Puzzled, because Jesus began to speak about bread metaphorically, some are still focused on physical sustenance. They ask for something akin to what their ancestors experienced when God used Moses to liberate them from slavery. When their forbearers sojourned in the wilderness, God provided them with manna. When they were stumbling around in a dry, rocky wilderness wondering if they would have another meal, God provided what they needed to survive and the energy to keep moving forward.

Now, 1200 years later in the time of Jesus, the people beg him – their new Moses – to provide daily bread. Jesus says he'll do Moses one better and lavish them with sustenance for their souls. He says, "I am the bread of life. Whoever comes to me will never be hungry.

They begged for warm, buttery yeast rolls like grandma used to make. He offered them himself – a window into the heart of God.

Episcopal priest, Lauren Winner writes: "In calling himself 'the bread of life,' — and not, say, crème caramel or caviar — Jesus is identifying with basic food, with sustenance, with the food that, for centuries afterward, would figure in the protest efforts of poor and marginalized people. No one holds caviar riots; people riot for bread. So to speak of God as bread is to speak of God's most elemental provision for us."1

Do you feel that Jesus is elemental provision? "Not appetizer, not dessert, not occasional-dietary-supplement, but essential, everyday food without which you will starve?"2

Louisa Hulett is a political science professor who was raised in the church, left, and ultimately came back. Here is why she returned: "I was a prodigal child who wandered away from God. I had no time for God. I was busy with my life and preoccupied with career advancement. Hanging on to a passing acquaintance with a blurry, generic God, I attended church until college. But my weak and passive faith was no match for the skepticism, intellectual arrogance and blissfully self-gratifying life style I learned and embraced in college. After college, I studied hard, earned my PhD (my first idol) and started teaching international relations...I wrote several articles and books (publications, my second idol) and was well received in the classroom....I earned tenure (my third idol) and received the acclaim of being a big fish in a small pond. I controlled my fate, or so I thought."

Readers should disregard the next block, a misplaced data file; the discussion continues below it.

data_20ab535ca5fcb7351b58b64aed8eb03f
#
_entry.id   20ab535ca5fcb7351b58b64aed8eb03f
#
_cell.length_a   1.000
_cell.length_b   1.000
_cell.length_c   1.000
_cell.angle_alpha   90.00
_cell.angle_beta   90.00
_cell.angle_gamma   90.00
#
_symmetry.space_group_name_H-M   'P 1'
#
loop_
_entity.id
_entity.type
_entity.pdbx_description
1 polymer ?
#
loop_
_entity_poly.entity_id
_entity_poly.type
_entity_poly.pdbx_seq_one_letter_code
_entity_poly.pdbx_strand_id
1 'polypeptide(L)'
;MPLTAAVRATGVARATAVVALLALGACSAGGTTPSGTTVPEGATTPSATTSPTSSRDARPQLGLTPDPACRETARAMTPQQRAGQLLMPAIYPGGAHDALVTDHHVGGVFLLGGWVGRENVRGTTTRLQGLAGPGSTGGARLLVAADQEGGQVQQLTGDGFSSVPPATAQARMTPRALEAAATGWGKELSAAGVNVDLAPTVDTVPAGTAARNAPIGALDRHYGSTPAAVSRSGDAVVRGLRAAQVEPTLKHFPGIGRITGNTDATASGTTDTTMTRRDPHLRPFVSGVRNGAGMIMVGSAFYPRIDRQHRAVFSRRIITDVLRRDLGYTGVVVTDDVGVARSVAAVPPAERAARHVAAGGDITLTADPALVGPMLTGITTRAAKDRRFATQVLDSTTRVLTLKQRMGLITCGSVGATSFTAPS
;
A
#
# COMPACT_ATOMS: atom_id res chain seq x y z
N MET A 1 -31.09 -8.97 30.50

"My other passion was sports... I loved to win... As a successful person, I could live the way I wanted to... Despite this great life, however, I began to feel that something was missing. Career and sports were not enough. I still hated to lose, but winning and succeeding offered no joy... I was questioning the value of life. What was my purpose? Why was there a universe?...I began to do some serious soul-searching. I realized that I was very far from God and was missing out on something (vital)."3

Jesus urges his followers to think about him in a way that is analogous to eating a piece of bread. He invites us to chew on his teachings and ministry. He wants his wisdom and action not to remain outside of us as something we ponder, but rather as something that enters into our mind, our heart, and our soul, so that Jesus becomes a part of who we are.

Our passage reminds us that we can overindulge in food and drink, and still have a gnawing emptiness within us. As flour and yeast mixed with water, kneaded into dough, and baked into a savory loaf can satisfy our physical hunger pains, Jesus, the bread of life, can satisfy our deepest yearnings. If you are wracked by anxiety, the bread of life can produce in you a calm serenity; if you carry a burden of guilt, the bread of life can insure a liberating forgiveness; if you are weighed down by sadness, you can recover a spirit of joy; if you feel hollow, you can find a sense of purpose; if you fear death, you can receive hope of eternal life.